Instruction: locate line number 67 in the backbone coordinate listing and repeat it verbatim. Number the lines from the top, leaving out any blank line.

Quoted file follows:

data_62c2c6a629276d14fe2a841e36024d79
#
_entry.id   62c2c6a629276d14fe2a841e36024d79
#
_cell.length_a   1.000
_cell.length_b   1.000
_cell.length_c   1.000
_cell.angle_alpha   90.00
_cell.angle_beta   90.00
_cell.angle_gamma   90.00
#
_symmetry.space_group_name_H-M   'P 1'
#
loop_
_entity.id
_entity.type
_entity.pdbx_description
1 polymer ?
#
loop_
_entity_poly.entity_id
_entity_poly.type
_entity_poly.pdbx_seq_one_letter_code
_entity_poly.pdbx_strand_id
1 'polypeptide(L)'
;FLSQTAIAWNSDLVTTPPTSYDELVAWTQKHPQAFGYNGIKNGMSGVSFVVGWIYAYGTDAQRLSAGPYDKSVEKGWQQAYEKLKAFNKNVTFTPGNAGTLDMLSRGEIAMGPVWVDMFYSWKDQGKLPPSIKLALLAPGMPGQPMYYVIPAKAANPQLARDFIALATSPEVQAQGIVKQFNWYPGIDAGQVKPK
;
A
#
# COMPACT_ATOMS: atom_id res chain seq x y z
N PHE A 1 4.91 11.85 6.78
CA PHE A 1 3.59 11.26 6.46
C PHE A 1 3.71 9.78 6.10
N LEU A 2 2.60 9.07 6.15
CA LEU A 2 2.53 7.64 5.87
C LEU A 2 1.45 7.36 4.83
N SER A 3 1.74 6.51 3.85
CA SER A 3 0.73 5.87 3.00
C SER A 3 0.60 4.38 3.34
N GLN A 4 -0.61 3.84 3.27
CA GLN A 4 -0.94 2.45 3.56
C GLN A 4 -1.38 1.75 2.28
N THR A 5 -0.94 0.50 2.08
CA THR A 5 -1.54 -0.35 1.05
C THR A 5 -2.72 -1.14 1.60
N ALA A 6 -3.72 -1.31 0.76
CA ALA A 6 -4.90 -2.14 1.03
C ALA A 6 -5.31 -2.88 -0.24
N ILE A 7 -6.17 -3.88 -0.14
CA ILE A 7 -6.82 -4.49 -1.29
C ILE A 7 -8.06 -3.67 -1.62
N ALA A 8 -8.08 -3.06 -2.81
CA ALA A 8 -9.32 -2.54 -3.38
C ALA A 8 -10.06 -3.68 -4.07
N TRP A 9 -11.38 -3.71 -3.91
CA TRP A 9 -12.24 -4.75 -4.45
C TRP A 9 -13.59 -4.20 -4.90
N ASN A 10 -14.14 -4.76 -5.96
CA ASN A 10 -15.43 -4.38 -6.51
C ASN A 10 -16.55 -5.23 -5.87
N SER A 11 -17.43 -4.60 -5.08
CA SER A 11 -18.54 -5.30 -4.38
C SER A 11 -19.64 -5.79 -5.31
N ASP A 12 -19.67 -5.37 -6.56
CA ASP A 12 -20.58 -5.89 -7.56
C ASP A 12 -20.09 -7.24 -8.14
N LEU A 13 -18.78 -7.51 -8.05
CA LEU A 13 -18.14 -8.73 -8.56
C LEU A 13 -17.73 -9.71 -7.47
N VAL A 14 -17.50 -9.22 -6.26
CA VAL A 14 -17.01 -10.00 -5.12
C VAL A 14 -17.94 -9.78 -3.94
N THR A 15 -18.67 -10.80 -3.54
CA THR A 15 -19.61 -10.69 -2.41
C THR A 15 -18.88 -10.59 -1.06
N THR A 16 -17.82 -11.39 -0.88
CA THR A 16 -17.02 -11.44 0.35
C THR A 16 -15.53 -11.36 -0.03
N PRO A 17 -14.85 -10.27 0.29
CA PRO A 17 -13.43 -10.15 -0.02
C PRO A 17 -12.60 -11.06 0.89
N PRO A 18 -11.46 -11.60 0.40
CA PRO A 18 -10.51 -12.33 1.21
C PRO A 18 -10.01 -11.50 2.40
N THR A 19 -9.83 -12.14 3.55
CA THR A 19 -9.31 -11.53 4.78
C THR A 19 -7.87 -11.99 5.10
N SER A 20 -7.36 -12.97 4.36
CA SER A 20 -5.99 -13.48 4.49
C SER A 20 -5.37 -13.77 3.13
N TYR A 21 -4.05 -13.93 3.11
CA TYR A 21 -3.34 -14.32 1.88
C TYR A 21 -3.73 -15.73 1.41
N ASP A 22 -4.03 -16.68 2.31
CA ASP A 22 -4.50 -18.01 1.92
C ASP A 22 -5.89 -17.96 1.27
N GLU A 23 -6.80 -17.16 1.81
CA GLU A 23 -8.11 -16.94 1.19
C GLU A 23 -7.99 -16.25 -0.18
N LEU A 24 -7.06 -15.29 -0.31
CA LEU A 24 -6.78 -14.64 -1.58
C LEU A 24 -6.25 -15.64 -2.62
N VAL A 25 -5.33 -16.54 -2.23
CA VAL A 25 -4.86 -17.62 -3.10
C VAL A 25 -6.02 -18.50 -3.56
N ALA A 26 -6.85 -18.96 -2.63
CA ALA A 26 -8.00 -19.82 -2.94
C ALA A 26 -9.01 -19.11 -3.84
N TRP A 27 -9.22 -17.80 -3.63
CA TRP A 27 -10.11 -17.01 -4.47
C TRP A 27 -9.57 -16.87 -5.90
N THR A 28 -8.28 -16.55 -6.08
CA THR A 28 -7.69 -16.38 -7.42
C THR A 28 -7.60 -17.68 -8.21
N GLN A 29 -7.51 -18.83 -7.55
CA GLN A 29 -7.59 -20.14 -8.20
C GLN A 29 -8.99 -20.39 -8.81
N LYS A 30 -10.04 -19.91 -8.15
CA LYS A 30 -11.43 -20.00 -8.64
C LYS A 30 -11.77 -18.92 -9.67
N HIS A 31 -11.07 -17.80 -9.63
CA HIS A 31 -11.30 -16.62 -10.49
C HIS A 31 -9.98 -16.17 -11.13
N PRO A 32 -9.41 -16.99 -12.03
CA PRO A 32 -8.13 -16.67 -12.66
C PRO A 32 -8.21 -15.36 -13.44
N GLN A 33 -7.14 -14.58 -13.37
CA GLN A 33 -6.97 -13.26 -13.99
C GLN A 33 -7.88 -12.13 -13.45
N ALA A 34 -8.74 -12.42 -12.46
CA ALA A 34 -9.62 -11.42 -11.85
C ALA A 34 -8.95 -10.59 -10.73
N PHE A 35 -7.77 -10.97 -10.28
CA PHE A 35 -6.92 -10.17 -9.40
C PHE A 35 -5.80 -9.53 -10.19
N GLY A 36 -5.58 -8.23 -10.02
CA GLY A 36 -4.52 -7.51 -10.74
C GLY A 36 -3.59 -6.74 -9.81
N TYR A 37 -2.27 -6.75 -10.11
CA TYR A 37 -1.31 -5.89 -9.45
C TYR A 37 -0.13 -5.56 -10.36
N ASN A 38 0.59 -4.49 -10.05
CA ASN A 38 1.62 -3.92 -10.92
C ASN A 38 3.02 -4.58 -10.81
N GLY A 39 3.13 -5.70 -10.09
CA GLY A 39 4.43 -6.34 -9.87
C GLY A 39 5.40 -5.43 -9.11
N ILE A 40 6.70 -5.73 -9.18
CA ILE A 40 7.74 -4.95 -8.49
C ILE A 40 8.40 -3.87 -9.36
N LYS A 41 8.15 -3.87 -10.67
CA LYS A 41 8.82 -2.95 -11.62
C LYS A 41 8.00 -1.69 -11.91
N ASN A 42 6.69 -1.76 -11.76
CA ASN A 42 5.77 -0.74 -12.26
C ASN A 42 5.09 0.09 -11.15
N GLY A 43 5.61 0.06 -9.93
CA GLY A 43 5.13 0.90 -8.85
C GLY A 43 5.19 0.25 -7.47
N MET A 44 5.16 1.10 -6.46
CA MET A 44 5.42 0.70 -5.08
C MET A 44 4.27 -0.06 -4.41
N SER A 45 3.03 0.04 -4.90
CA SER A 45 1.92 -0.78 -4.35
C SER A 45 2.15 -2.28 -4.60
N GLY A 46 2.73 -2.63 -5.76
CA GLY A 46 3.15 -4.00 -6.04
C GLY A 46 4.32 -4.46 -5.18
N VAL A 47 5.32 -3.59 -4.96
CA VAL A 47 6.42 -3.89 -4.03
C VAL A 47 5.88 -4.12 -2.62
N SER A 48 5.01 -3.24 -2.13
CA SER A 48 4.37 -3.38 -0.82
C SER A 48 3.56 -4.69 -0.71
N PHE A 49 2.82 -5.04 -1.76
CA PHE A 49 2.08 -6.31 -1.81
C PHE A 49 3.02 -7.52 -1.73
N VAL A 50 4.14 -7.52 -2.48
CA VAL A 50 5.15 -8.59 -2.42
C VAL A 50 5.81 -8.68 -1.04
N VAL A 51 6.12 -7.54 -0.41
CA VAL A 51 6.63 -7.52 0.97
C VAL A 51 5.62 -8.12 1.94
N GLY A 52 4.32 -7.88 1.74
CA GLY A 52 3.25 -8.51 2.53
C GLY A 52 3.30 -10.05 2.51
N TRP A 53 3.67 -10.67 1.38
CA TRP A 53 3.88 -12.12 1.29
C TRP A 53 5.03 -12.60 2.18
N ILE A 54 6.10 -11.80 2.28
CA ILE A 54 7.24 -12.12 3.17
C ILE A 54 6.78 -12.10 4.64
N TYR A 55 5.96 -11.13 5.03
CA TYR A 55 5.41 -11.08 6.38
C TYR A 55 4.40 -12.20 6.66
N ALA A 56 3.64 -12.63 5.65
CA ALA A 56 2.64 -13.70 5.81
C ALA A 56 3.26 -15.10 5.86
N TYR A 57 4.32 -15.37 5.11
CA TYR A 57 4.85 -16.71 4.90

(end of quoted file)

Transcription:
N LEU A 13 -18.78 -7.51 -8.05